An era of robo-journalism: The robots are here, and we should welcome them
In the heat of the 2016 Summer Olympics in Rio de Janeiro, hundreds of thousands of people celebrated some of the world’s greatest sporting talents as they wrote and re-wrote history in Brazil.
And as with every Olympic Games, new stars were born. Xiaomingbot, hailing from China, was one of them.
The Artificial Intelligence (AI) robot is no athlete, but it does exhibit super speed. It made headlines as the first Chinese AI machine to cover the Games, publishing over 450 news stories during the event, with some going online as quickly as two seconds after a match has ended.
This worked out to be about 30 to 40 articles a day, each about 100 words, thanks to its ability to pore over the Olympics database and search for real-time results. Of those, the most-read article had some 110,000 views.
While Xiaomingbot was criticised by readers for being somewhat mechanical in its writing, it was also recognised for producing readable content across a myriad of events, at speed – easily surpassing even the most efficient of journalists.
Li Lei, the Chief Technology Officer of search engine and news syndication service Jinri Toutiao – the company behind the bot – said recently that following its groundbreaking entry in Rio, Xiaomingbot has continued to write articles and reports on various other topics, from sports, finance and business, to real estate and current affairs.
What stands out is that Xiaomingbot’s readership numbers are not dissimilar to that of top journalists in the app.
Is journalism dead?
Xiaomingbot is not the only robo-journalist shaking up the industry.
Elsewhere, Forbes has developed Bertie, Bloomberg has created Cyborg and The Washington Post has its own Heliograf, among others – all of them new machine learning tools used to detect trends in finance, produce brief market reports based on templates, and observe big data. Robots have replaced a range of tasks in these newsrooms.
It is easy to see the value that AI brings into journalism. Where producing an engaging and polished paragraph can be time-consuming, Xiaomingbot is able to complete the task in just seconds – without errors, and taking into account highly-searched keywords. This ability, as with technology, can only improve over time.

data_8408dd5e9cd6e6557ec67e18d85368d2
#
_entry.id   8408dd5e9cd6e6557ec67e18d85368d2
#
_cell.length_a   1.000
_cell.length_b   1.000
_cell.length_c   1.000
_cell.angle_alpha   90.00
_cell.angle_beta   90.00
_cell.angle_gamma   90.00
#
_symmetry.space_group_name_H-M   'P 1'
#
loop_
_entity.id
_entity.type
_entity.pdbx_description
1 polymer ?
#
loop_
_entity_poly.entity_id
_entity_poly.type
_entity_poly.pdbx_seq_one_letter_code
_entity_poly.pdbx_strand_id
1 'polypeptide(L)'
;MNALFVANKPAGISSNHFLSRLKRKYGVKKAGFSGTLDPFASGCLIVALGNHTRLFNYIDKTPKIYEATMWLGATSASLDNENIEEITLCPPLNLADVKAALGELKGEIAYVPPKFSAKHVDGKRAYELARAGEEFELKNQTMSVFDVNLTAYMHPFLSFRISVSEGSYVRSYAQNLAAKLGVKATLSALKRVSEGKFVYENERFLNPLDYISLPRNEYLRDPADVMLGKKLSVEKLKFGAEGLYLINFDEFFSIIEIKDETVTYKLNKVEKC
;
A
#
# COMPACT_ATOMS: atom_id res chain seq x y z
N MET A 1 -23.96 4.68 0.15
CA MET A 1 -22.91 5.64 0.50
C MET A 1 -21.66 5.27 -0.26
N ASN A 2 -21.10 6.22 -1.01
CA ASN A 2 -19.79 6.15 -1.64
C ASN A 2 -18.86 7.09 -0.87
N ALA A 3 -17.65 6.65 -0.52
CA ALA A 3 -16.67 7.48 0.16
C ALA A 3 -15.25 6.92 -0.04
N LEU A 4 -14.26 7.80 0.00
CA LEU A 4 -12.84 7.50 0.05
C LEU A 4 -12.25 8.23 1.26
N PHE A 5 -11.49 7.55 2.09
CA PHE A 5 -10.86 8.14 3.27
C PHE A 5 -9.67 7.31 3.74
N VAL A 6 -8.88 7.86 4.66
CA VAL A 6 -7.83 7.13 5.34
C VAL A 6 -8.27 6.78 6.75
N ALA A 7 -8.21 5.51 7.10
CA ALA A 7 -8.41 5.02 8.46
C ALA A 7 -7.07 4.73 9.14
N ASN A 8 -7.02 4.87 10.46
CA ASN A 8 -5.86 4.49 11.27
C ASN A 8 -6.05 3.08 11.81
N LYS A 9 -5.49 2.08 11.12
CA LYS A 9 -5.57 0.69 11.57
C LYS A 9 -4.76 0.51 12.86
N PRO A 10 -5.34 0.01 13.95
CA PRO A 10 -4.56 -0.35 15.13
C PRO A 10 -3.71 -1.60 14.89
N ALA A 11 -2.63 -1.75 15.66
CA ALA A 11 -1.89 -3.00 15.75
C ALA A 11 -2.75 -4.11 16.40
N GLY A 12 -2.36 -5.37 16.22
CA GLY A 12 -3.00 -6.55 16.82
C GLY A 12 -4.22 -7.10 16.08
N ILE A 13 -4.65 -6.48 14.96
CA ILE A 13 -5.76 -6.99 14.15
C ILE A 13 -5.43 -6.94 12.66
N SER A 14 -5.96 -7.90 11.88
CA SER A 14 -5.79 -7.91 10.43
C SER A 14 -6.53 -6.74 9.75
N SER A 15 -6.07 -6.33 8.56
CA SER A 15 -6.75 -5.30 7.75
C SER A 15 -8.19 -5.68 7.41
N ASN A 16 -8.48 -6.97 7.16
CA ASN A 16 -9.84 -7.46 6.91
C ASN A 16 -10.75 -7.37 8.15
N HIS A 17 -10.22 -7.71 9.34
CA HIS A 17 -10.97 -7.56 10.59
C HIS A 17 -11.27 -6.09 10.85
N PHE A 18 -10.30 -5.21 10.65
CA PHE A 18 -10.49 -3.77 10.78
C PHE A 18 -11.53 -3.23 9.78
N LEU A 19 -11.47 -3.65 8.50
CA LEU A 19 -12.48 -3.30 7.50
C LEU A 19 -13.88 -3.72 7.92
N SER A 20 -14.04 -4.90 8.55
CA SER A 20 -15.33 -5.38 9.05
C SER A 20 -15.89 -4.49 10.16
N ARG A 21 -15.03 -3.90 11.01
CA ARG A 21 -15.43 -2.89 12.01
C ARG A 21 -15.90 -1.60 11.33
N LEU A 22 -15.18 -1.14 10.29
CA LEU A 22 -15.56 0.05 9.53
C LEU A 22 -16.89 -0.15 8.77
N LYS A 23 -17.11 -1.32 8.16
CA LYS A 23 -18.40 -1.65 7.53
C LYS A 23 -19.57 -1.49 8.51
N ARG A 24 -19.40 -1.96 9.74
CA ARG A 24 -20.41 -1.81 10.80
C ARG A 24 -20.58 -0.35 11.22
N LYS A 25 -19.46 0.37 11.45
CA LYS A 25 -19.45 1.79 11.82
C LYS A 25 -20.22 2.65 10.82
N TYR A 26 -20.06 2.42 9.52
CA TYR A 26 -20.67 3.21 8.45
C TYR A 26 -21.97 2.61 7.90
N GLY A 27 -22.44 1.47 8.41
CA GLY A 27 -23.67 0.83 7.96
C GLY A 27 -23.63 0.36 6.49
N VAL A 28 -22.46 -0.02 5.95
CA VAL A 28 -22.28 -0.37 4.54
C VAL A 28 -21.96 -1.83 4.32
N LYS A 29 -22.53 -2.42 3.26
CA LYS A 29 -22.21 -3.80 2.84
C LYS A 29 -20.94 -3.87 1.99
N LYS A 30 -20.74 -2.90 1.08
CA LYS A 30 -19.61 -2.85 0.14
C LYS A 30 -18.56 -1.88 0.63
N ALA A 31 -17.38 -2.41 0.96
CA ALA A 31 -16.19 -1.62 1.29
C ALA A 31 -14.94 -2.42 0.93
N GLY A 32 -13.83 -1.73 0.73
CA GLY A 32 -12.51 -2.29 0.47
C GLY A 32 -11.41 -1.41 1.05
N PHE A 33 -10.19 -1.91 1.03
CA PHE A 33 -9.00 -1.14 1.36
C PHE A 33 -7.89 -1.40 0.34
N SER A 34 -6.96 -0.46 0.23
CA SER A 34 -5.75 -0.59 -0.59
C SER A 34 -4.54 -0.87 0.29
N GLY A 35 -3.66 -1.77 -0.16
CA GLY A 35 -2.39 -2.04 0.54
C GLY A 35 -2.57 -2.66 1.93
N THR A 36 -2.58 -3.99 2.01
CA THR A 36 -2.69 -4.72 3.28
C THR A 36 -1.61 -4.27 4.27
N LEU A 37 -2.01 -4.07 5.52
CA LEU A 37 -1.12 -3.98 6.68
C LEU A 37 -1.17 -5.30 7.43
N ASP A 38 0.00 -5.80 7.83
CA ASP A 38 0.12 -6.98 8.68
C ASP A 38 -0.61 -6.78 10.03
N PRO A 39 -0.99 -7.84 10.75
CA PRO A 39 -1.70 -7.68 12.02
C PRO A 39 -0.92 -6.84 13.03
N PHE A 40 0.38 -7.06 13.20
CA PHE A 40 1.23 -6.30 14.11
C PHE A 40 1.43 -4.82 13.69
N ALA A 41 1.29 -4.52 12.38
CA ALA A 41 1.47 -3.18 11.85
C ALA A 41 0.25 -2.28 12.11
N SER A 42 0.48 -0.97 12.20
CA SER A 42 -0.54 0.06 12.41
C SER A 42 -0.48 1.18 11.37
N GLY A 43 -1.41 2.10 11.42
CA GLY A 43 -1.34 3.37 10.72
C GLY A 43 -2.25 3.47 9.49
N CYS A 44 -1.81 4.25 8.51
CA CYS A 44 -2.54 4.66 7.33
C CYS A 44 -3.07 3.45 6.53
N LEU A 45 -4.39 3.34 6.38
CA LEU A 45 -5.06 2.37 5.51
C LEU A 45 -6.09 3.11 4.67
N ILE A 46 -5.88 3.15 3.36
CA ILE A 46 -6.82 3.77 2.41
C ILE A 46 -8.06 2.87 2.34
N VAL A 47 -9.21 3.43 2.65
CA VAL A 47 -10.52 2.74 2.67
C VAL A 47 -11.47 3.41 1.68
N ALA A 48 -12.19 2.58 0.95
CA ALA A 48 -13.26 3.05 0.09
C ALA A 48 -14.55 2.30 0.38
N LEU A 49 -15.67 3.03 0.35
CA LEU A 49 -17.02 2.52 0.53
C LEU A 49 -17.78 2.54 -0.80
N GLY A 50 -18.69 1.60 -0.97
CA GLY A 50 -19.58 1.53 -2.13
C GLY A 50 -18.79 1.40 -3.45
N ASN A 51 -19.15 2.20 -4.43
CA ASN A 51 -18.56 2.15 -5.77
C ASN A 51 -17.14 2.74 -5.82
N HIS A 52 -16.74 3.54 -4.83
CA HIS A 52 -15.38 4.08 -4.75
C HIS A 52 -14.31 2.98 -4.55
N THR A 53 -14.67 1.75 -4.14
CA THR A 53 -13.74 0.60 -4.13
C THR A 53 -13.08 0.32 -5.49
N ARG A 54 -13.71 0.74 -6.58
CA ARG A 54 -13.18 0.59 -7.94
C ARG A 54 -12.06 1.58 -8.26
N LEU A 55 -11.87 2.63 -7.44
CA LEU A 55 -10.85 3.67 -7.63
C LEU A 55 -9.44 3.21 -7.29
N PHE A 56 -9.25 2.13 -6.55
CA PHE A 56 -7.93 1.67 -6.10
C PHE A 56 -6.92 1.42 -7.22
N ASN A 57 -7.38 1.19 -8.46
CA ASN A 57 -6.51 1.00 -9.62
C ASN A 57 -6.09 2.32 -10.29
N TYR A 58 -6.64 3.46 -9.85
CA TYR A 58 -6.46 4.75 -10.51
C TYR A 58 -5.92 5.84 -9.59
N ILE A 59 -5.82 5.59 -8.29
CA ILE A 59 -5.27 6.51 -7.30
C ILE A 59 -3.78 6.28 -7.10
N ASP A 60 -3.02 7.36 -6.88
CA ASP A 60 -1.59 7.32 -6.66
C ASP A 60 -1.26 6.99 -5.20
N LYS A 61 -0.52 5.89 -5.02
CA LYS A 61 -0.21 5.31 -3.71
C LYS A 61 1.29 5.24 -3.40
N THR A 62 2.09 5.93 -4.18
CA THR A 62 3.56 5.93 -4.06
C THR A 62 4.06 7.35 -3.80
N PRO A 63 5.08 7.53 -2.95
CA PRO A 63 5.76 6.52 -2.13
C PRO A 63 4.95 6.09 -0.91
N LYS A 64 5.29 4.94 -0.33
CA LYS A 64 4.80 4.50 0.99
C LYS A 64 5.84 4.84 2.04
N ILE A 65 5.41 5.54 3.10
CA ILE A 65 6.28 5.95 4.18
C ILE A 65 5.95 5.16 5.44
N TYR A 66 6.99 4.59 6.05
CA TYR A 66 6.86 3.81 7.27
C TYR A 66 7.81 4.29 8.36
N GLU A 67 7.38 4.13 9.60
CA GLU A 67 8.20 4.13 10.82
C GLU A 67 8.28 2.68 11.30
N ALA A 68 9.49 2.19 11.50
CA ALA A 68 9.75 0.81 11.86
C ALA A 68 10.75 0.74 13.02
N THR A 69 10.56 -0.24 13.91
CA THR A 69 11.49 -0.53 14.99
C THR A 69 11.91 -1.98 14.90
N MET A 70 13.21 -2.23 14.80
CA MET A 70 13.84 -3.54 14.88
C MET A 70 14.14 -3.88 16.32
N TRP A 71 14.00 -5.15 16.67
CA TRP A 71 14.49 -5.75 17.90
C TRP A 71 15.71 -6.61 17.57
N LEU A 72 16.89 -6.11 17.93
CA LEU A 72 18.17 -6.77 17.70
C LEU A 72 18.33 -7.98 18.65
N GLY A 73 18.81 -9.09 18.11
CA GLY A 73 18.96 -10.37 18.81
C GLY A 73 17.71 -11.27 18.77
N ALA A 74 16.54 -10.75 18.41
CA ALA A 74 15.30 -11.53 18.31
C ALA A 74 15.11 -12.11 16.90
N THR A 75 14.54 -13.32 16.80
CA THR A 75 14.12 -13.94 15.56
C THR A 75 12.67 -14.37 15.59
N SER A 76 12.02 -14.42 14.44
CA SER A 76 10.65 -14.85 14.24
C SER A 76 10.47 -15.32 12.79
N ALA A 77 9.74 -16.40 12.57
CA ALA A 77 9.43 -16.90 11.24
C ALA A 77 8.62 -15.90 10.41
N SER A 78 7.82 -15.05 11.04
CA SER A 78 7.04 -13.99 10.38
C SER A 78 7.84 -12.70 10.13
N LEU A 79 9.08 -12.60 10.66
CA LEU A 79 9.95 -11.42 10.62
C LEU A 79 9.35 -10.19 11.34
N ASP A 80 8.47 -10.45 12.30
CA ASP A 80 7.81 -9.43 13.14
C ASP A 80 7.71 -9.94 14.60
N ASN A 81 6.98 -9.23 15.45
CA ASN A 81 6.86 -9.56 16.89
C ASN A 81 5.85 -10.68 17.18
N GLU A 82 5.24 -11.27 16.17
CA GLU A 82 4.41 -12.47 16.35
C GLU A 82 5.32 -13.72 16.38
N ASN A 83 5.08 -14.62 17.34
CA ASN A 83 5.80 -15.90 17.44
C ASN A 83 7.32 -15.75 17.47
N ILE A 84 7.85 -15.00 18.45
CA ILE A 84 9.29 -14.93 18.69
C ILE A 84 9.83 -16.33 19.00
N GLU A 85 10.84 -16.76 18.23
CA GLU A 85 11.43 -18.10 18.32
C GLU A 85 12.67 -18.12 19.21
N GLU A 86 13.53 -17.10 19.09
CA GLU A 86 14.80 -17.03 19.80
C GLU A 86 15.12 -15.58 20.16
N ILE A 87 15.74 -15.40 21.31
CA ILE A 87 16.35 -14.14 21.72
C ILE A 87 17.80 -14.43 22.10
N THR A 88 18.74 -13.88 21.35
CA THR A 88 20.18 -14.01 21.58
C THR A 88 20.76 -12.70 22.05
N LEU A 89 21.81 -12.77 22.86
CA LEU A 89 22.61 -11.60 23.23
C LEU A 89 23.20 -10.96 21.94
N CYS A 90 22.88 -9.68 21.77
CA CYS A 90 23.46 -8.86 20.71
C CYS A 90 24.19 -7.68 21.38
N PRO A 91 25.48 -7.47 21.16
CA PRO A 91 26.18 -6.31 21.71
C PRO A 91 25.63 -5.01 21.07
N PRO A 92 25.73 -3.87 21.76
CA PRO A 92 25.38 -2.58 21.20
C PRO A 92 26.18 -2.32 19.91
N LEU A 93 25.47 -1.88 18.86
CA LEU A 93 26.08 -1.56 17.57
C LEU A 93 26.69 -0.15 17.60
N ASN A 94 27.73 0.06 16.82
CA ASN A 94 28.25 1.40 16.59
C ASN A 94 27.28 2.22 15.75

And robots, unlike reporters, don’t have to be paid a salary, nor do they have to stop work and take holidays.
The question is this: is (human) journalism dead?
Perhaps not – for now, at least. A New York Times reputation did not come with mere reporting. Journalists choose stories that affect the society at large, chase them, and bring them to readers despite all the challenges. They take on figures in authority, cover conflicting zones, unravel investigative stories, and are considered a crucial catalyzer for democracy.
A future with AI
It is no secret that traditional print newspapers are a dying breed.
Many around the world have and continue to struggle with the impact of digital technologies, social media and disruption from digital advertising. As circulation dropped, so have print revenues.
In a relentless industry such as this, where companies compete neck and neck for every single reader, AI now brings speed as a key differentiator. And with time, this could well become the norm.
What this means is that media companies have to take the big leap to embrace machine learning. Rather than be consumed by AI, they have to work with the technology as a means to stay relevant and ahead – exactly what Toutiao is doing with Xiaomingbot.
The same thing, in fact, is to be said for all other industries. This is particularly so in China, which is pouring billions into AI research and development in line with its ambitious goals to become a global leader in the field by 2030.
Already, we see AI at play in unmanned supermarkets, automated warehouses, and even in smart rubbish bins that sort recyclable items as part of China’s nationwide “green” drive. The use of AI-powered facial recognition tools that are used to catch criminals has now been extended to dispensing toilet paper in some cubicles.
It will be some time before the robots completely replace blood-and-flesh workers in their jobs. But at least one thing is clear: journalism, and many other jobs, will take on a different shape and form in the future, and companies that act swiftly and boldly to bring AI into its fold will reap its rewards in an unprecedented era of change.